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Police Say Searches at Mirax No Joke

A masked policeman stands guard at the entrance of the Mirax Group office in central Moscow, April 1, 2010. A group of armed policemen searched the office of the company on Thursday. Mikhail Voskresensky

Interior Ministry investigators, escorted by 40 armed and masked riot police, raided Mirax Group's offices in the Federation Tower on Thursday as part of a probe into the alleged theft of 4.1 million rubles ($140,000) in electricity.

Video posted on Mirax president Sergei Polonsky's blog showed masked OMON riot police posted in the company's hallways, while bewildered employees stood along balconies overlooking the office's luxurious atrium.

"The search warrant said it was in connection with [an investigation into the possible] theft of electricity from our Zolotiye Klyuchi residential complex," Polonsky told reporters in a video posted on "I can't understand why it's necessary to bring gunmen to our office. We have an absolutely open position and we always offer all the necessary documents."

The real estate mogul brushed off the investigation, saying "stealing 4.1 million rubles of electricity isn't our business." But Polonsky, who looked unusually nervous in the video interview, said it was possible that police might seek to have him placed in pretrial detention.

"The search warrant says electricity was stolen from a residential building developed by Mirax for a fitness facility on the premises [of Zolotiye Klyuchi], so in a way it appears that we stole the electricity from ourselves," Mikhail Dvorkovich, an adviser to Polonsky, told The Moscow Times.

Police were searching for information on former Mirax executive Maxim Privezentsev, Dvorkovich said. A copy of the warrant, posted by Polonsky on his blog, also indicated that investigators were interested in Privezentsev for allegedly stealing electricity.

The size of the alleged theft is too minor for police to paralyze a company's operations, Dvorkovich said, adding that investigators had already visited Mirax's office twice in relation to the case — without the armed escort.

"Four million rubles is just 'kopeks,' and 700 people were held in the atrium for several hours for that reason alone," he said. "This is how the police congratulated us on April Fools' Day."

Andrei Pilipchuk, a spokesman for the Interior Ministry's economic crimes department, said the raid was "of course" not a prank.

"The case was initiated in connection with a possible violation of Article 165, Part 3, of the Criminal Code," he said. "And frankly, I don't understand why this case is causing so much publicity now. This is the third and final visit by the police before the case goes to court."

The charges, for causing property damage through deception or abuse of trust, carry a maximum punishment of five years in prison.

Pilipchuk declined to elaborate on the case or suspects, addressing further questions to Moscow city police, who were not immediately available for comment.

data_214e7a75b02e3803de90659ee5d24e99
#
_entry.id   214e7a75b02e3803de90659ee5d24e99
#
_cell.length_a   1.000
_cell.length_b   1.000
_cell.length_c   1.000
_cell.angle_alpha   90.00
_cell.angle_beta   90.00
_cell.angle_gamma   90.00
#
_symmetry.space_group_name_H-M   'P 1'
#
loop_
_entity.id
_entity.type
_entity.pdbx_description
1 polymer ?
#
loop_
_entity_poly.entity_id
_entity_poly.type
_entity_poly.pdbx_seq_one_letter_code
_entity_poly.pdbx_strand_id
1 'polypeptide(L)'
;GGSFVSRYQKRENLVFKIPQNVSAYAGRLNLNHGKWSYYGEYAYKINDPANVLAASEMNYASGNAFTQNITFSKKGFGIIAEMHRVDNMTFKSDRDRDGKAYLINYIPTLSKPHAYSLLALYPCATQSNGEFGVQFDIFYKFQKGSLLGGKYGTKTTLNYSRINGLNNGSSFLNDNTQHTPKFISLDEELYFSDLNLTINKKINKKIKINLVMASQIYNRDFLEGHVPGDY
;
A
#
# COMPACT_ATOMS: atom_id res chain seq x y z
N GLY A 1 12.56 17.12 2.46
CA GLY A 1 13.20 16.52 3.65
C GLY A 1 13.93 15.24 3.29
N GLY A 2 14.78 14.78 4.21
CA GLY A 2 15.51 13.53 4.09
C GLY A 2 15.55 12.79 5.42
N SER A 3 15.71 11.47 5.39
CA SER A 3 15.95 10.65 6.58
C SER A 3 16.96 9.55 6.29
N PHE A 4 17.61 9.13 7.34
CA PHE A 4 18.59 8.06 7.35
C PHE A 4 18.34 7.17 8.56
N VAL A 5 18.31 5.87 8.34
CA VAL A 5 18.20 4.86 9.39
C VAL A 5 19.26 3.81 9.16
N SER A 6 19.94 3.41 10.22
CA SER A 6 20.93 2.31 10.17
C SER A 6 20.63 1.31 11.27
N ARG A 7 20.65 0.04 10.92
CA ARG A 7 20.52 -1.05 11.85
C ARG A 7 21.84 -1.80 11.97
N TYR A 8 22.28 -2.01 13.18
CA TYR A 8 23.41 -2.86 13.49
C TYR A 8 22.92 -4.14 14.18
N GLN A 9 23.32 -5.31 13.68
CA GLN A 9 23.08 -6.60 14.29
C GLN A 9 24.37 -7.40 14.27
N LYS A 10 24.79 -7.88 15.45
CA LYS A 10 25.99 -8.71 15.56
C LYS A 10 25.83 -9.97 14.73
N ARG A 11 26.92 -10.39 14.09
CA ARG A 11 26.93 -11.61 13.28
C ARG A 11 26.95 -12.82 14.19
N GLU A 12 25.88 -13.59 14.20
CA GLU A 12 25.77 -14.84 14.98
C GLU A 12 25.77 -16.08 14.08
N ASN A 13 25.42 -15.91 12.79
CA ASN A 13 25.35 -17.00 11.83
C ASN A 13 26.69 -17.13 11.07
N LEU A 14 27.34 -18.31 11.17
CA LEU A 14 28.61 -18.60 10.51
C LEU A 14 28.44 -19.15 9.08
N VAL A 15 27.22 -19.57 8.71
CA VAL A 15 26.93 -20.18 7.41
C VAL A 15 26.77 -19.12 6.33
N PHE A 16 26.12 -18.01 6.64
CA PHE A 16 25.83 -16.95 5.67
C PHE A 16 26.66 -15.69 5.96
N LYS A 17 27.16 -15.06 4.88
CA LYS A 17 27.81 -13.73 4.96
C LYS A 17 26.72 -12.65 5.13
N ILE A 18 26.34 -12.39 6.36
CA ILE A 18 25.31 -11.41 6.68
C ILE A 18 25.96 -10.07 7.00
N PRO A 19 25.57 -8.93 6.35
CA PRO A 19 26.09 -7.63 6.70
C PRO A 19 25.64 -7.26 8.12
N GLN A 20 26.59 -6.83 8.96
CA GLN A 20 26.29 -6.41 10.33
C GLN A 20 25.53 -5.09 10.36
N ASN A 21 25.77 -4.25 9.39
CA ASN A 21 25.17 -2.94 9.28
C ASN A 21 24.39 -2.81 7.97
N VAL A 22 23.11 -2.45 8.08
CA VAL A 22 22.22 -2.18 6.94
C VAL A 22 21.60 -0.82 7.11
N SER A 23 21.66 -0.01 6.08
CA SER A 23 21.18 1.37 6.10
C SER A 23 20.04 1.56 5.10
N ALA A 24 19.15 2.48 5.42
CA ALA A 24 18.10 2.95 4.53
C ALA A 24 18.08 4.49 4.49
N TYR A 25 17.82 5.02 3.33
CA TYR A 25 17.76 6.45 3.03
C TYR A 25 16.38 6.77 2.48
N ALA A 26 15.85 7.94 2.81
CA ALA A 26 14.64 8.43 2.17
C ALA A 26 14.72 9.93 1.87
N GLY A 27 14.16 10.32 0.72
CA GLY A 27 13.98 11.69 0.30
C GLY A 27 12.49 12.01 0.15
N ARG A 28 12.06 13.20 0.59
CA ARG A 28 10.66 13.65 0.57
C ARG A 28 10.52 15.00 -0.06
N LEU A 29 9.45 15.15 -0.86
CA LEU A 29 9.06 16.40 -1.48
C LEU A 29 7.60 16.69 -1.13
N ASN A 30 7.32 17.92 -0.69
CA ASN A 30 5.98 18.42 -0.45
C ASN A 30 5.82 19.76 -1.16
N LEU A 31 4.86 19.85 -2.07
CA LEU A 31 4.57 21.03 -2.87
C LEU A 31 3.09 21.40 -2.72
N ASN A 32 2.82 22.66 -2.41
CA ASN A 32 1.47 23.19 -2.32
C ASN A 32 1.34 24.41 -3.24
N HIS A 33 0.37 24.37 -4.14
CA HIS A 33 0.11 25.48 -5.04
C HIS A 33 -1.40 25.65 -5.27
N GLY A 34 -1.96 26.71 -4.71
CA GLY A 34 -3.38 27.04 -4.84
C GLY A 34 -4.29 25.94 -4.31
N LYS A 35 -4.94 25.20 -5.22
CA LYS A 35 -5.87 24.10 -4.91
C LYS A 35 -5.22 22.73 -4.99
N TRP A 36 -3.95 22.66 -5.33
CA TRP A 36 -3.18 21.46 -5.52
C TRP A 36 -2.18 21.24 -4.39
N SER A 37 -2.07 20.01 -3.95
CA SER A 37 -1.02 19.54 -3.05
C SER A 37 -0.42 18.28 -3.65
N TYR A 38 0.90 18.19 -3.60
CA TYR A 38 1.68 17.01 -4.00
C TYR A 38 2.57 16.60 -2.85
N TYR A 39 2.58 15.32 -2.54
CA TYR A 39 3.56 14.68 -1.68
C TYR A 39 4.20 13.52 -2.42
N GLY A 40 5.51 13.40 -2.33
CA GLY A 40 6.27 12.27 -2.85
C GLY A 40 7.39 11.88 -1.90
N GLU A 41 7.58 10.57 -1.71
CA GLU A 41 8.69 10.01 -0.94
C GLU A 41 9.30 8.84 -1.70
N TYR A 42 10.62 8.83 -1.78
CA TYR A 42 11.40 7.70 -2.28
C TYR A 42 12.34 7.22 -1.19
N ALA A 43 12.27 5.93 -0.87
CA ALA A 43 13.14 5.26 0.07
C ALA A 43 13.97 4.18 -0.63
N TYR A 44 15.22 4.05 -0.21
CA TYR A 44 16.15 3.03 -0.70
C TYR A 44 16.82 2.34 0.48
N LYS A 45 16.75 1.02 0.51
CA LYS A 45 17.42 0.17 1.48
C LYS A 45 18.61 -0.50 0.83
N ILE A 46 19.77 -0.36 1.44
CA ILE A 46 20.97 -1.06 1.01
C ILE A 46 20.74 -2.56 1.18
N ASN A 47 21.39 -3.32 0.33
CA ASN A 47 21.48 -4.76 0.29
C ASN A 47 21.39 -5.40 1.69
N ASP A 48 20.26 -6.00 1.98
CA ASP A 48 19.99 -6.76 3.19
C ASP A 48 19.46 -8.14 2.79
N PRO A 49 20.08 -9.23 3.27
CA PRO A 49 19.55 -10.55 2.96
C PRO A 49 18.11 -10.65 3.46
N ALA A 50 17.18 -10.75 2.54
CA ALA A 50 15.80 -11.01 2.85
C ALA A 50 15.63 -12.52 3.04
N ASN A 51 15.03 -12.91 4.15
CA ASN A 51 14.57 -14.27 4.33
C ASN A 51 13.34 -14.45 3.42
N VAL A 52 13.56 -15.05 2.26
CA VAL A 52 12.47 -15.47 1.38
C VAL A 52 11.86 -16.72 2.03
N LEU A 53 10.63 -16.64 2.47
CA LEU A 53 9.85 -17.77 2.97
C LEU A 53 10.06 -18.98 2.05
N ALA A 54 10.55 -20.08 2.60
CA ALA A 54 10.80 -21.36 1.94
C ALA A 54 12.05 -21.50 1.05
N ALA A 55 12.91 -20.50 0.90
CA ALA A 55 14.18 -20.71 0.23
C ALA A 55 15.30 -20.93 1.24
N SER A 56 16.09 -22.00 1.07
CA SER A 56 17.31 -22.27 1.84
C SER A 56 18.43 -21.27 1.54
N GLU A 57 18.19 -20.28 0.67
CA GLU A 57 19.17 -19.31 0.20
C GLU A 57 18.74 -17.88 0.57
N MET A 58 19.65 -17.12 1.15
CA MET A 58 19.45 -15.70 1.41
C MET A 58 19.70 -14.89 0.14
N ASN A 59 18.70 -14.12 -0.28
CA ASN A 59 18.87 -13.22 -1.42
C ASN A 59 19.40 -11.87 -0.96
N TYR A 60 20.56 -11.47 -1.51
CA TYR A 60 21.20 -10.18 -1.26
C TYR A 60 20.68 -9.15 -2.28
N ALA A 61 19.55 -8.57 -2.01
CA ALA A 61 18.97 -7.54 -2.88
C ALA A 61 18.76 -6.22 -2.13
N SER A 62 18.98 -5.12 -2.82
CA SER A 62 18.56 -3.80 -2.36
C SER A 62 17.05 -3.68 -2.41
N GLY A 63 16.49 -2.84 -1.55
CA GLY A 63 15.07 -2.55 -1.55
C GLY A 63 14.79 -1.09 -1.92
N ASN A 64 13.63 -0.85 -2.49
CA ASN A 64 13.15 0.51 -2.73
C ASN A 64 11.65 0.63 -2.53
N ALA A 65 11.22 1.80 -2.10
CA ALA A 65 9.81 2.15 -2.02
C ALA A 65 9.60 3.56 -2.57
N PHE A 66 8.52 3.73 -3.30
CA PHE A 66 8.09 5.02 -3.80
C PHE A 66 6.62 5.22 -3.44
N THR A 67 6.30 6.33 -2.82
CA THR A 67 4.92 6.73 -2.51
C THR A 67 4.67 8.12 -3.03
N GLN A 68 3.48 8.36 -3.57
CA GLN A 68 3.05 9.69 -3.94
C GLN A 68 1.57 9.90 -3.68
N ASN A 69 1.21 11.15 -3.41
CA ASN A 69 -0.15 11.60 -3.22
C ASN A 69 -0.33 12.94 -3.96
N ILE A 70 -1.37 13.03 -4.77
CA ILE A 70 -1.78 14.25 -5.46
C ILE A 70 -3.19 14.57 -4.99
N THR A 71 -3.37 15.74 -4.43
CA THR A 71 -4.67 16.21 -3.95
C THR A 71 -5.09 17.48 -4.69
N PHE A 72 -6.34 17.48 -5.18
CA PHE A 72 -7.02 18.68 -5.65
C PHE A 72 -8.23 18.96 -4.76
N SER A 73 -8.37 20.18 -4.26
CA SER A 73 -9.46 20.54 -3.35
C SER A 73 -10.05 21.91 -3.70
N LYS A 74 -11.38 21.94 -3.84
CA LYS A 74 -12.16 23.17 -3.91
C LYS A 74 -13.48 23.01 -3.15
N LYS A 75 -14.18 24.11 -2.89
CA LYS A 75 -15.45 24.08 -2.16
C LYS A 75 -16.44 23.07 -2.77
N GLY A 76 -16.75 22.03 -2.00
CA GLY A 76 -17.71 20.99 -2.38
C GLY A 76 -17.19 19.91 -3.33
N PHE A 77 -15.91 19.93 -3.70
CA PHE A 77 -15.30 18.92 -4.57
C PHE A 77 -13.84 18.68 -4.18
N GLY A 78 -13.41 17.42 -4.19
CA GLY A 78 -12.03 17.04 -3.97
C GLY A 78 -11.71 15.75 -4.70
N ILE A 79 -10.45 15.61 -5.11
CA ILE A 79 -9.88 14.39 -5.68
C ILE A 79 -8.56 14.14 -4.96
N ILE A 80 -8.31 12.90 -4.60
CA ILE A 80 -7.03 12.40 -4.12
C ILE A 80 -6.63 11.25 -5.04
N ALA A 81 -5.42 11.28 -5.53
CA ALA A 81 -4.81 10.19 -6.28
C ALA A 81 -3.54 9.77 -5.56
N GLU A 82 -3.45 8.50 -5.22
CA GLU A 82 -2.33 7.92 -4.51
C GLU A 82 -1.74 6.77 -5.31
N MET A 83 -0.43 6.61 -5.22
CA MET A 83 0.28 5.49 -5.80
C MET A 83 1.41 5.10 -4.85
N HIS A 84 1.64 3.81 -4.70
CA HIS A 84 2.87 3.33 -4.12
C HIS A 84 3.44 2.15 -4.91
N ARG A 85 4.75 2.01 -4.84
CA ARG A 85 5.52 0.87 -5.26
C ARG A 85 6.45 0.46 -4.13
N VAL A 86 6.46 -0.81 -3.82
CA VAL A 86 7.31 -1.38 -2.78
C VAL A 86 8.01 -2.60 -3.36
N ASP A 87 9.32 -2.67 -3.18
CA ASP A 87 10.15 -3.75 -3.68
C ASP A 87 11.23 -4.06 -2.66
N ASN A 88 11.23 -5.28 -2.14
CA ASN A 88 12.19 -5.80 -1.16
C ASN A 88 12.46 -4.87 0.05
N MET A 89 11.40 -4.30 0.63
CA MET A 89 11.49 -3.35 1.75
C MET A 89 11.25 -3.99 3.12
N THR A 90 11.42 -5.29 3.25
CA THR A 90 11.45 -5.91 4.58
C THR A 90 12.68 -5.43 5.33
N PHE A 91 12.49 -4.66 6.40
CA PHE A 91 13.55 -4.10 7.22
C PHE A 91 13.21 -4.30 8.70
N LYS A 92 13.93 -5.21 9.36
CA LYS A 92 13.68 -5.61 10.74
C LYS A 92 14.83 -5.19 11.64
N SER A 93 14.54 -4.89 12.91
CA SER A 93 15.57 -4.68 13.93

A source close to Mirax told Vedomosti in December that Privezentsev was the only one of Polonsky's former partners who did not get shares under an options program that he created three years earlier. He left the company in September.

RBK Daily reported last month that Mirax had accused Privezentsev of an apparently unrelated theft during reconstruction work at Kursky Station.

The Moscow Times was unable to reach Privezentsev for comment.

Apart from the Mirax Plaza and Federation Tower developments in Moskva-City, the developer also built residential projects such as Kutuzovskaya Riviera, Rublyovskaya Riviera, Zolotiye Klyuchi-1 and Zolotiye Klyuchi-2.

But restructuring debt, rather than building residential complexes and office towers, has been Mirax's main concern in recent months.

Polonsky announced last month on both the Mirax web site and his personal blog that he was selling all of the company's property to raise cash.

Known for outlandish statements and publicity stunts, Polonsky personally offered to conduct guided tours of the Federation Tower — complete with snacks and champagne — for possible buyers, charging $100 per visitor.

The promotion last month was advertised in billboards around downtown Moscow that read: "Need money badly. Selling apartments in Moskva-City. Polonsky."

Mirax now has about $550 million in debt, most of it due this year. Of the total, $193 million is owed to banks, including $40 million that is overdue, Vedomosti reported last month, citing sources close to the company.

Most recently, Mirax took a half-year loan of $53 million from Project Finance Bank at 29 percent annual interest, the newspaper reported. The developer said March 11 that the loan was at 15 percent interest and that all but $700,000 went toward paying down its debt to Alfa Bank.

Mirax had owed Alfa more than $330 million after the lender purchased debt from Credit Suisse at a major discount. Alfa immediately went to court to try to seize the developer's assets, but the sides said in September that they had agreed to a major restructuring deal.

A week later, Polonsky hired Mikhail Prokhorov's MFK Bank, which specializes in distressed assets, as a financial consultant.

He has also invited Roman Trotsenko, the main owner of the AEON Corporation, to advise him on debt refinancing, Vedomosti reported last month, citing sources close to the builder's shareholders.

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